The pandemic and its aftermath should prompt a rethink of the government’s Planning for Australia’s Future Population statement from September 2019 and the subsequent National Population and Planning Framework released in February 2020. The framework proposes some useful transparency and inter-governmental coordination mechanisms. Under the framework, the newly established Centre for Population is mandated to prepare a population plan every three years in consultation with state and territory governments, as well as release an annual population statement. While originally a COAG initiative, these measures will continue under the new National Cabinet arrangements.
The Framework was developed to facilitate ‘managing and planning for population changes’ on the assumption that ‘better population planning will help overcome capacity constraints in Australia’s biggest cities.’[^43] This objective will only be achieved if the planning process focuses on easing capacity constraints to accommodate long-term growth in immigration and population. The risk in such a process is that it might seem easier to politicians to trim population growth to fit these constraints than it is to alleviate them. The process could become a vehicle for reform-resistant state governments to reduce inward migration rather than opening up, effectively fitting migration to supply-side policy failures in areas such as housing and infrastructure. Land use and zoning restrictions have been particularly resistant to reform and are the fundamental cause of problems with housing affordability. Governments are also averse to introducing congestion charges that could alleviate infrastructure constraints.[^44]
The National Population Planning Framework should be used as a lever to increase pressure on the states to reform. Instead, it risks becoming a process through which the states capture federal immigration policy and co-opt it to a parochial political agenda. For example, the NSW Government used the former COAG process to argue for immigration to NSW to be more than halved, from 100,000 to 45,000. NSW Premier Gladys Berejiklian has hailed the new ‘bottom-up’ planning process as ‘a huge victory.’[^45]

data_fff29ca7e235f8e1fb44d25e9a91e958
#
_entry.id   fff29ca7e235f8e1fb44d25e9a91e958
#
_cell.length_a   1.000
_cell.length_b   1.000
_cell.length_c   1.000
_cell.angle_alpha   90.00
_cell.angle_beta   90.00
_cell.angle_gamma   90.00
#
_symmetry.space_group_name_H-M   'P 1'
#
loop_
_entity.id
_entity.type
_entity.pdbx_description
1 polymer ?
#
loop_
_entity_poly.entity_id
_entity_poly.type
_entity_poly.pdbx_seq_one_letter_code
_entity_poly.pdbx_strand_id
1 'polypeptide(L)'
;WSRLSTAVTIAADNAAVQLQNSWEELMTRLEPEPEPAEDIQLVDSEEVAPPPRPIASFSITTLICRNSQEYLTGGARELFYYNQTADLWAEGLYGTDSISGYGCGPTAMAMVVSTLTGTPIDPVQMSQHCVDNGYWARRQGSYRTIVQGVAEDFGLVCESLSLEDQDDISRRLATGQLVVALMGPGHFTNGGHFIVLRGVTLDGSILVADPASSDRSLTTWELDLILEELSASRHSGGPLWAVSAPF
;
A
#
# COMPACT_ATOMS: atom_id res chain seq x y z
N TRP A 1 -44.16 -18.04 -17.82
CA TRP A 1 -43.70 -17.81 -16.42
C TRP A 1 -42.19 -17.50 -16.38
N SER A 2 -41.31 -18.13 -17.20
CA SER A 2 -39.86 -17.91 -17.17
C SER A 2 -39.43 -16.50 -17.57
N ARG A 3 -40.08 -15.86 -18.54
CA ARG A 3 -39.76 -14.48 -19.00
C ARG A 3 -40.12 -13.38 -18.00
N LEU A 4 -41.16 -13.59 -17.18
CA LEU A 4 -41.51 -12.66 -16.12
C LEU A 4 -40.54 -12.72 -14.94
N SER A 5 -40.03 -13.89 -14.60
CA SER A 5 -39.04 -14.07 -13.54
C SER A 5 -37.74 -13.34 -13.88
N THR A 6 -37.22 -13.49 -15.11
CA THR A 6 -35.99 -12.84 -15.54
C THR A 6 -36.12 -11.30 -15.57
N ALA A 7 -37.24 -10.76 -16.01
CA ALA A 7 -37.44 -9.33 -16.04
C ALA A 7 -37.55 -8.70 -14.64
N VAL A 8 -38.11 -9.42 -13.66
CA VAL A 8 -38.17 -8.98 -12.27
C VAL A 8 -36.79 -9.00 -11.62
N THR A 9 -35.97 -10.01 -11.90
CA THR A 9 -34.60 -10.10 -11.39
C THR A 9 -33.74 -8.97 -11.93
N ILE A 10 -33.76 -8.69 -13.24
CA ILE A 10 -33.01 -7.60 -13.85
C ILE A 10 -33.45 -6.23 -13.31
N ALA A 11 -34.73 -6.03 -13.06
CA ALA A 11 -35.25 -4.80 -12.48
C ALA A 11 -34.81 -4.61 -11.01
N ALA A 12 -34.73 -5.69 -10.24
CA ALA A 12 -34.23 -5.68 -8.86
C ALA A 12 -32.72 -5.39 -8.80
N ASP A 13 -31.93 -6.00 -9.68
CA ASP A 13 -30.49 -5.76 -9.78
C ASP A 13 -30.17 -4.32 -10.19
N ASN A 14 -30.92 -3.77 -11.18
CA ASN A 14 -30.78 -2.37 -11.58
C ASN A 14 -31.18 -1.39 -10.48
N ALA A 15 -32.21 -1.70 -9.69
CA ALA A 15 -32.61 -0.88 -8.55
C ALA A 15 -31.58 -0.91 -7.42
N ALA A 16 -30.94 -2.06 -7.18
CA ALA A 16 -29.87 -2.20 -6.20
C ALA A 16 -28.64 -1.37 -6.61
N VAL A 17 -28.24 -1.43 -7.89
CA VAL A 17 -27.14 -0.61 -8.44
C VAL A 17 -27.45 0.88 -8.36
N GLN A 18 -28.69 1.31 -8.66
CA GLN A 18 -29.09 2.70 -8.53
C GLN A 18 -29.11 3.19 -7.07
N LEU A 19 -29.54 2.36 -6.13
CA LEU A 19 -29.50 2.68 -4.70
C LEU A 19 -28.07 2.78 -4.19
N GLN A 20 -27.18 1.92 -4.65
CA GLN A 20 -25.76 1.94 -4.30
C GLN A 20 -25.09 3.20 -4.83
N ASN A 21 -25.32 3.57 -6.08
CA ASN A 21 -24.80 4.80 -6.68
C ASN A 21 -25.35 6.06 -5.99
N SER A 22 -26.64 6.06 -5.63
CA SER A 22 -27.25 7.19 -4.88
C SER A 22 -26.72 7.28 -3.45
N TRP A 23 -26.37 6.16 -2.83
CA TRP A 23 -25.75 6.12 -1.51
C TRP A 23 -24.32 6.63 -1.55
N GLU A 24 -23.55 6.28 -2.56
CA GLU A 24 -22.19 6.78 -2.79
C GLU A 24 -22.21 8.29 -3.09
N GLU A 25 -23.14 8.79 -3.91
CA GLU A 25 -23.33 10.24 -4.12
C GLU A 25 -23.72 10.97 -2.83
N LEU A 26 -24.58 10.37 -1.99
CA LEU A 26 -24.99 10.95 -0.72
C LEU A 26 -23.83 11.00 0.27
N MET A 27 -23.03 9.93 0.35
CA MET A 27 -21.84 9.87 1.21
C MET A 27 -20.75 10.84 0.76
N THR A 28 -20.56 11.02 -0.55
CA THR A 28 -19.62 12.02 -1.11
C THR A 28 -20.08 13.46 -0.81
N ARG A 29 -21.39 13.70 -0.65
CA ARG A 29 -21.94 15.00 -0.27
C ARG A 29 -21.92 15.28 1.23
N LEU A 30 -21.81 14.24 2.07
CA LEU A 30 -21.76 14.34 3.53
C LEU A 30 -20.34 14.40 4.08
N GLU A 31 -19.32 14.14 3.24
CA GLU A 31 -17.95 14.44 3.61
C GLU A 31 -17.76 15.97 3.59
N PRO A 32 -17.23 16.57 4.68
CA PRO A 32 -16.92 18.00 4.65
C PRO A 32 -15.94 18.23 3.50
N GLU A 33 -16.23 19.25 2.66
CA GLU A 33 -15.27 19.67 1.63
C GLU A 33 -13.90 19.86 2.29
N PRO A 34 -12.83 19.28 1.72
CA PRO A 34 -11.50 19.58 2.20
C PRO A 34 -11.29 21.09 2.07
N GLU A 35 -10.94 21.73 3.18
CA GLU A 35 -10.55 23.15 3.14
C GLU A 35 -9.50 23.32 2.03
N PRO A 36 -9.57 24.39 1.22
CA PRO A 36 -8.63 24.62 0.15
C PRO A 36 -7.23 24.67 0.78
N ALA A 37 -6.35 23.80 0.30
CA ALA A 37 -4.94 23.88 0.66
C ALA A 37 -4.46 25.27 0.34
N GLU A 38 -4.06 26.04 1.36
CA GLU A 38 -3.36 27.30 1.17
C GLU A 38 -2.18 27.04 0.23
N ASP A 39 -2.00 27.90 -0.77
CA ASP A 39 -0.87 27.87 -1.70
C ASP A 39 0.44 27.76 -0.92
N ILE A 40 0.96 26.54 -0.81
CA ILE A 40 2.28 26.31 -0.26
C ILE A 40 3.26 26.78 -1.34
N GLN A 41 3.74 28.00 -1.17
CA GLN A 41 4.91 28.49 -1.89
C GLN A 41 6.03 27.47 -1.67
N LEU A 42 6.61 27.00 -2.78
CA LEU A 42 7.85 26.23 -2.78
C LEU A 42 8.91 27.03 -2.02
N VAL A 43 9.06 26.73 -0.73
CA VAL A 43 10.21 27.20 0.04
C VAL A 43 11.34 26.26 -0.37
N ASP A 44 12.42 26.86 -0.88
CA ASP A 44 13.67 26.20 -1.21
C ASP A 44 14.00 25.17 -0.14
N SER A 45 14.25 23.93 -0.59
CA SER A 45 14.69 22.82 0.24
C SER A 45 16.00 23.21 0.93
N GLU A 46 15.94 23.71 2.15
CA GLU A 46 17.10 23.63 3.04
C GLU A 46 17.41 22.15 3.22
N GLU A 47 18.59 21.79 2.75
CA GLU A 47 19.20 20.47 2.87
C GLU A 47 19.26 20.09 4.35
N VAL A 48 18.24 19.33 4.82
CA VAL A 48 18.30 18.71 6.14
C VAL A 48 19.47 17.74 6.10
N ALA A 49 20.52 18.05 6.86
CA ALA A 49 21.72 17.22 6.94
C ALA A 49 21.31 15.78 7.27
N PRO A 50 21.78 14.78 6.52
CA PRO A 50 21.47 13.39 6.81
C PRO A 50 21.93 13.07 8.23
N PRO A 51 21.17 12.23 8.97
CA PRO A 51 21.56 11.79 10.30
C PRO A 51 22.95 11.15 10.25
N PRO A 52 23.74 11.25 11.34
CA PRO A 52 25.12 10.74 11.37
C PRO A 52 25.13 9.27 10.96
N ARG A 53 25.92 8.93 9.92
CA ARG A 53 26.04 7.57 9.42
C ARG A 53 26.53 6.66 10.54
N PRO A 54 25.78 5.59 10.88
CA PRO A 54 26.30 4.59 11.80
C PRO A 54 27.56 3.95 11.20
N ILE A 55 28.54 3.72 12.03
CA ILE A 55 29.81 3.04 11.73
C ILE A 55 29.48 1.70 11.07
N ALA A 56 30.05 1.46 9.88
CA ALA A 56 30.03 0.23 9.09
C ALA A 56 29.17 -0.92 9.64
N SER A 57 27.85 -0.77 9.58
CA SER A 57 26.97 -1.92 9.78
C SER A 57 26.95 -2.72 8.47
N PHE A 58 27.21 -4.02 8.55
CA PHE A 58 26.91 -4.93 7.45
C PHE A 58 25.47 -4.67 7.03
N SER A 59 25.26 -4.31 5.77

In line with the 2019-20 Budget announcement, the Planning for Australia’s Future Population Statement reduced the planning cap for the permanent migration program from 190,000 to 160,000, reducing permanent migration visas by 120,000 over the forward estimates. This reduction was made even before the Framework was established. The cap was reaffirmed to the October 2020 Budget, although the number of Family Stream Places within the cap has been increased from 47,732 to 77,300 on a one-off basis for 2020-21, presumably reflecting an expectation that skilled migration will be weaker. The refugee intake will be reduced from 18,750 to just 13,750 over the next four years.[^46] In the wake of the pandemic, the planning cap on permanent migration of 160,000 is unlikely to be binding given expected net migration numbers. Even before the pandemic, permanent migration numbers would sometimes fall short of the federal budget’s planning cap, as was the case in 2019-20. The planning cap should be set aside. Immigration policy should instead focus on rebuilding NOM and then making up for lost inbound migration during the pandemic to avoid a permanent loss of population and productive potential.
The aftermath of the pandemic affords an opportunity to experiment with uncapping the permanent skilled and family-based migration programs to support the recovery in NOM. The skilled occupations list and other criteria for permanent migration visas could be maintained, but without quantitative limits on visa numbers. Qualitative criteria could also be relaxed while NOM is below pre-pandemic levels. The current skills classifications need to be updated and broadened in any event.